Just after visiting Egypt, Gates became the first administration official to call openly for the success of the Syrian opposition in overturning that dictatorship. Precisely, he urged the Syrian army to “empower a revolution” as happened in Egypt. His statement was made as demonstrations grow in parts of Syria. (If you want to know more about Syria, you might consider reading my book, The Truth About Syria.)

Was he reflecting White House orders on this point? Possible but I doubt it. Let’s see if the president says anything about Syria. The White House did strongly condemn the Syrian government’s “brutal repression of demonstrations.” But that’s the kind of language routinely applied by it to lots of countries. Will anything about the U.S. conciliatory effort toward Damascus change? Senator John Kerry, chief appeaser of the Bashar al-Asad dictatorship, will no doubt go on doing so.

Meanwhile, the administration is dumping another ally in Yemen, a country where few should be naïve enough to expect anything approaching democracy.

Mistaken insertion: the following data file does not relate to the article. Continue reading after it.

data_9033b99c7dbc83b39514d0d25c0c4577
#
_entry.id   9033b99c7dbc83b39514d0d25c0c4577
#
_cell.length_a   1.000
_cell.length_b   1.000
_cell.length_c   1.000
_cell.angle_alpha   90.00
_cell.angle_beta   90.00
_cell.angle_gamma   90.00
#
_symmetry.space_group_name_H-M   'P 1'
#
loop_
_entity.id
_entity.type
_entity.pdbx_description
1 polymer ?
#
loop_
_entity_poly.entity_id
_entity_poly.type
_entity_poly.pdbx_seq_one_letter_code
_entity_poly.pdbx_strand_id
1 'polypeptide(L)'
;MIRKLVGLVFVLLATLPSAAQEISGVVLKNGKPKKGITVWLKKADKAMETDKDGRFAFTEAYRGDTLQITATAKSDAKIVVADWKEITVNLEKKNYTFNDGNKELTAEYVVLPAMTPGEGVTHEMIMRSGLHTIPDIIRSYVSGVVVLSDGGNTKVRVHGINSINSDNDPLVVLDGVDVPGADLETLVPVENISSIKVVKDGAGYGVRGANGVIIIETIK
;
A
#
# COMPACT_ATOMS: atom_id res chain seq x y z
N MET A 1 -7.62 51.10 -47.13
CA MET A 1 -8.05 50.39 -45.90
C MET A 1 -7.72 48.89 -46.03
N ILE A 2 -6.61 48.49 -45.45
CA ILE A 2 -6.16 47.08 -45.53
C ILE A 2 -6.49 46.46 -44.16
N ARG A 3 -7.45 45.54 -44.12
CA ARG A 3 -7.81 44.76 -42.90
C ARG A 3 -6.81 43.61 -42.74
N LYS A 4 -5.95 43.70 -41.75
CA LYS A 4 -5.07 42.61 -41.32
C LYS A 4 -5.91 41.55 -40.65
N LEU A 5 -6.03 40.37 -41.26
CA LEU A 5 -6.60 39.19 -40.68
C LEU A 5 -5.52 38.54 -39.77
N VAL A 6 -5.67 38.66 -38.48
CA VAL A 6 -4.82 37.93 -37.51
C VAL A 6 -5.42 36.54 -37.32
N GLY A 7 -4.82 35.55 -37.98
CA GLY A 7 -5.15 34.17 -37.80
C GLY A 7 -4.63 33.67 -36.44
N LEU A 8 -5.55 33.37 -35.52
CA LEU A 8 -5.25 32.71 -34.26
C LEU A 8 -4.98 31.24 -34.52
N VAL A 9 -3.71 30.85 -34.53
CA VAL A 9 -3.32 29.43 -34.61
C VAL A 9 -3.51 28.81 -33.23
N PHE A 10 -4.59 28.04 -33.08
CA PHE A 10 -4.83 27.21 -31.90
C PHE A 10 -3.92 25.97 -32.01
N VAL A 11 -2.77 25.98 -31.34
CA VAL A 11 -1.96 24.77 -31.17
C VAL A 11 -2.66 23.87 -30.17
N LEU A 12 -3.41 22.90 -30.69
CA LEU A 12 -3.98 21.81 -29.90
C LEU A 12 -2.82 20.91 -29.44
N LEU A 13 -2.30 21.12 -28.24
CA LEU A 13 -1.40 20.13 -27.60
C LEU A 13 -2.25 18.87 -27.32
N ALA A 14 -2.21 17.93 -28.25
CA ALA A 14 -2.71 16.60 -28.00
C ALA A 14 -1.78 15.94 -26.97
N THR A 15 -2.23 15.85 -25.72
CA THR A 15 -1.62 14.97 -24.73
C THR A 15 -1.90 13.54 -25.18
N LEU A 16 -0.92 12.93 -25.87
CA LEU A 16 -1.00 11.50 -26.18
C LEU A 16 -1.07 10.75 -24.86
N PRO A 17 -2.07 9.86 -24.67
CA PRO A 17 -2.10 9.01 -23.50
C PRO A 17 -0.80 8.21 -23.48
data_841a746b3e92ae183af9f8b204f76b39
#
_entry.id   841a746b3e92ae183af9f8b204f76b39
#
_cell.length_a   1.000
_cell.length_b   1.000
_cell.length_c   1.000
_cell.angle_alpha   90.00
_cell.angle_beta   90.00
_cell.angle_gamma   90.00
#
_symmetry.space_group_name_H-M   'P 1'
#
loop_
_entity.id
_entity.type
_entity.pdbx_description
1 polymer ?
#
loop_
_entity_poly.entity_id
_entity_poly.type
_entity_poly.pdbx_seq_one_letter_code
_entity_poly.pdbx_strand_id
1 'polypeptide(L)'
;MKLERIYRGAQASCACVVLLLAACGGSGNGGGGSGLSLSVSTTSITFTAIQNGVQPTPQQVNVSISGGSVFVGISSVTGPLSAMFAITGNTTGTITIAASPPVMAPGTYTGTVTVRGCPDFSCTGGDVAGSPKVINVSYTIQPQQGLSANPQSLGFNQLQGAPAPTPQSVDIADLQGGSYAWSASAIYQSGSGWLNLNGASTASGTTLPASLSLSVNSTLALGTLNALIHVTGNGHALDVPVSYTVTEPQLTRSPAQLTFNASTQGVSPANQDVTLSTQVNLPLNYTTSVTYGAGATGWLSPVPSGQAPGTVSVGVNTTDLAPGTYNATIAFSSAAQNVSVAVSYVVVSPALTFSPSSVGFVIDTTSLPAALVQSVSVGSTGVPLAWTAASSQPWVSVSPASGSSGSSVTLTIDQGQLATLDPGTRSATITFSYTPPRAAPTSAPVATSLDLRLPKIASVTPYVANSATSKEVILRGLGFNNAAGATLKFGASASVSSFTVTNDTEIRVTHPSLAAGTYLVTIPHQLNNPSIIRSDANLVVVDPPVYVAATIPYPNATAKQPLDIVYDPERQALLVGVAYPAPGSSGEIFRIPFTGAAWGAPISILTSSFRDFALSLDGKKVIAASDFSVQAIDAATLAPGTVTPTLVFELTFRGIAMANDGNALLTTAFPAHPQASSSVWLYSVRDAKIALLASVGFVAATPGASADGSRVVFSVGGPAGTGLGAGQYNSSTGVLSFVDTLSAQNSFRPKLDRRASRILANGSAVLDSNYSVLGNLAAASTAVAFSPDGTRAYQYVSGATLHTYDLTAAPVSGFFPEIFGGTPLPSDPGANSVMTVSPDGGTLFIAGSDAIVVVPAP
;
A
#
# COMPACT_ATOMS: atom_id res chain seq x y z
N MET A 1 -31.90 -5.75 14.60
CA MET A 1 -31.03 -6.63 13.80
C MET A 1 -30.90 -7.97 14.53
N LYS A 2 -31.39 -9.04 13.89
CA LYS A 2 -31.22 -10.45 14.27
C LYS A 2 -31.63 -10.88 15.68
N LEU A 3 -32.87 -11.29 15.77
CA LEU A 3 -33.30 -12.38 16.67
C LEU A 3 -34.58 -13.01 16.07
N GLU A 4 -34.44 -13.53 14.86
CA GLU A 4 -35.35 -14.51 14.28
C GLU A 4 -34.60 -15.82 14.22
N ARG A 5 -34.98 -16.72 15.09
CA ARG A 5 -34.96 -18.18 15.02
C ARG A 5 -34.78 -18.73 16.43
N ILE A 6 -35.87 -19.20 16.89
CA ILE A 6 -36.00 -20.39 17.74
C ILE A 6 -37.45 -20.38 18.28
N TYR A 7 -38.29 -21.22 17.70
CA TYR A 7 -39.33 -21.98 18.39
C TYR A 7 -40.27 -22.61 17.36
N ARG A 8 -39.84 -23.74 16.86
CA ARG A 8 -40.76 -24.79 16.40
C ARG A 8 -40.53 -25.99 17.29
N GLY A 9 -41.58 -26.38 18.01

As for Syria, can anyone tell us why the Syrian army will stand by the regime? Okay, I’ll do it. Syria is run by the Alawite minority who simply aren’t real Muslims but pretend to be Shia when that suits them. The Alawites know that a revolution would almost certainly produce an Islamist takeover and certainly a Sunni Muslim one. And such a regime would line a lot of the Alawites up against a wall and…bang, bang, bang.

That’s a good incentive for shooting down unarmed demonstrators. Kill or be killed.

Egypt's Revolution Plus U.S. Government Mistakes Makes Israel-Hamas War Inevitable

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By Barry Rubin